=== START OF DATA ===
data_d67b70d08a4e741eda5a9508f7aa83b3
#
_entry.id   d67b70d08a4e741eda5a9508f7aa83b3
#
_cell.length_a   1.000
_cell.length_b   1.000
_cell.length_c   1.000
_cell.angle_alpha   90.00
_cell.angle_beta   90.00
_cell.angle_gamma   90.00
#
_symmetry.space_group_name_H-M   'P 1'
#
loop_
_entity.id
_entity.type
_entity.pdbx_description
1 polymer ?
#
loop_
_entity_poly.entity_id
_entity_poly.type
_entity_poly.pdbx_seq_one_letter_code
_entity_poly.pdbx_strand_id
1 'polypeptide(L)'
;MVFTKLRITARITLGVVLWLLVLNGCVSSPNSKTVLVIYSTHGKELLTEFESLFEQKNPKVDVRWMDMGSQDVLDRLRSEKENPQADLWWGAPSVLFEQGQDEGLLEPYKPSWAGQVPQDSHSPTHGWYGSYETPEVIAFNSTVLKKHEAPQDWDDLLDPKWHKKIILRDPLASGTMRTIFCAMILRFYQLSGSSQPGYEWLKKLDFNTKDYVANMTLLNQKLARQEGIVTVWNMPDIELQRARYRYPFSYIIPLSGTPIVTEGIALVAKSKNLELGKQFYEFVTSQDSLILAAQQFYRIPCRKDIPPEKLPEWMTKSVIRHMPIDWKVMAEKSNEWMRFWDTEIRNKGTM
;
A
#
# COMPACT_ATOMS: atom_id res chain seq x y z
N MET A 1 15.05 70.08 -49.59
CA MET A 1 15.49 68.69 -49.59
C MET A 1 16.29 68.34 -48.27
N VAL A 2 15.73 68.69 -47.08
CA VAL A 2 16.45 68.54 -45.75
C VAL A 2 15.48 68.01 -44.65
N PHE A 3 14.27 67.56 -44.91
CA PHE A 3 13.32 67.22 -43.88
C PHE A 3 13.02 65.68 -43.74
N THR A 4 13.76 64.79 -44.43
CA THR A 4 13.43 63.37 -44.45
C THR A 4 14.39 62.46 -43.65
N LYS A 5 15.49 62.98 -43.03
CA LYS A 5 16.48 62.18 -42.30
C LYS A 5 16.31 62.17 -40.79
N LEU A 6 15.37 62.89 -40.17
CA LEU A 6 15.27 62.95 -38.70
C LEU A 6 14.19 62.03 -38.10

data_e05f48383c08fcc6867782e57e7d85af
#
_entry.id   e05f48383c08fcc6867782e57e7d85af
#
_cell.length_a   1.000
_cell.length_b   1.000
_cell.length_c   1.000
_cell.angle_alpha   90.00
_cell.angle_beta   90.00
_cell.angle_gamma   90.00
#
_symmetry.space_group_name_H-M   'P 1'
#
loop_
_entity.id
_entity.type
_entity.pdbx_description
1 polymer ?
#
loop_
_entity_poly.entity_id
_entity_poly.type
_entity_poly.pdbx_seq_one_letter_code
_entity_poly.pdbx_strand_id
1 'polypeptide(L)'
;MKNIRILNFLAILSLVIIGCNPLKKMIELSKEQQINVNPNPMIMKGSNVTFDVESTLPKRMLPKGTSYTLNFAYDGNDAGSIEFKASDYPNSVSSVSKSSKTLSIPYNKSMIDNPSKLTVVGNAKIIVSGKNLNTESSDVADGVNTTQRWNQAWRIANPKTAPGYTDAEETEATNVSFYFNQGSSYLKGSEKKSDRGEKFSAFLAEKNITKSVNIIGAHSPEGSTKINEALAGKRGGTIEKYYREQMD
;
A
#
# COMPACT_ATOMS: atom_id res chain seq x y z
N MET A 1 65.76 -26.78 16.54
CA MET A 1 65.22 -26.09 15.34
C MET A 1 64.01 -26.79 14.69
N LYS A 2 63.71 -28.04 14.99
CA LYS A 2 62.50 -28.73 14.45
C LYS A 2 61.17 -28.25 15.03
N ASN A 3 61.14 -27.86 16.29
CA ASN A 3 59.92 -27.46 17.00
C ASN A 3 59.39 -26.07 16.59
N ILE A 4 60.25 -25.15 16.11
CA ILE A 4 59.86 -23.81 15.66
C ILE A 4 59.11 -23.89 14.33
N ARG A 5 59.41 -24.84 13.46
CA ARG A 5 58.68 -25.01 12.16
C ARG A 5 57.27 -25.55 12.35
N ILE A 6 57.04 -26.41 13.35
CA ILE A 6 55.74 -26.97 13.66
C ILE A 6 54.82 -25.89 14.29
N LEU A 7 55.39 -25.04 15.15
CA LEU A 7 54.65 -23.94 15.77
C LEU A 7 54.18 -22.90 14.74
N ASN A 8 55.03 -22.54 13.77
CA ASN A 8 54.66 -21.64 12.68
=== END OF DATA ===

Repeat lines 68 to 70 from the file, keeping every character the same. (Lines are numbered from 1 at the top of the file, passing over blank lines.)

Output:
loop_
_entity_poly.entity_id
_entity_poly.type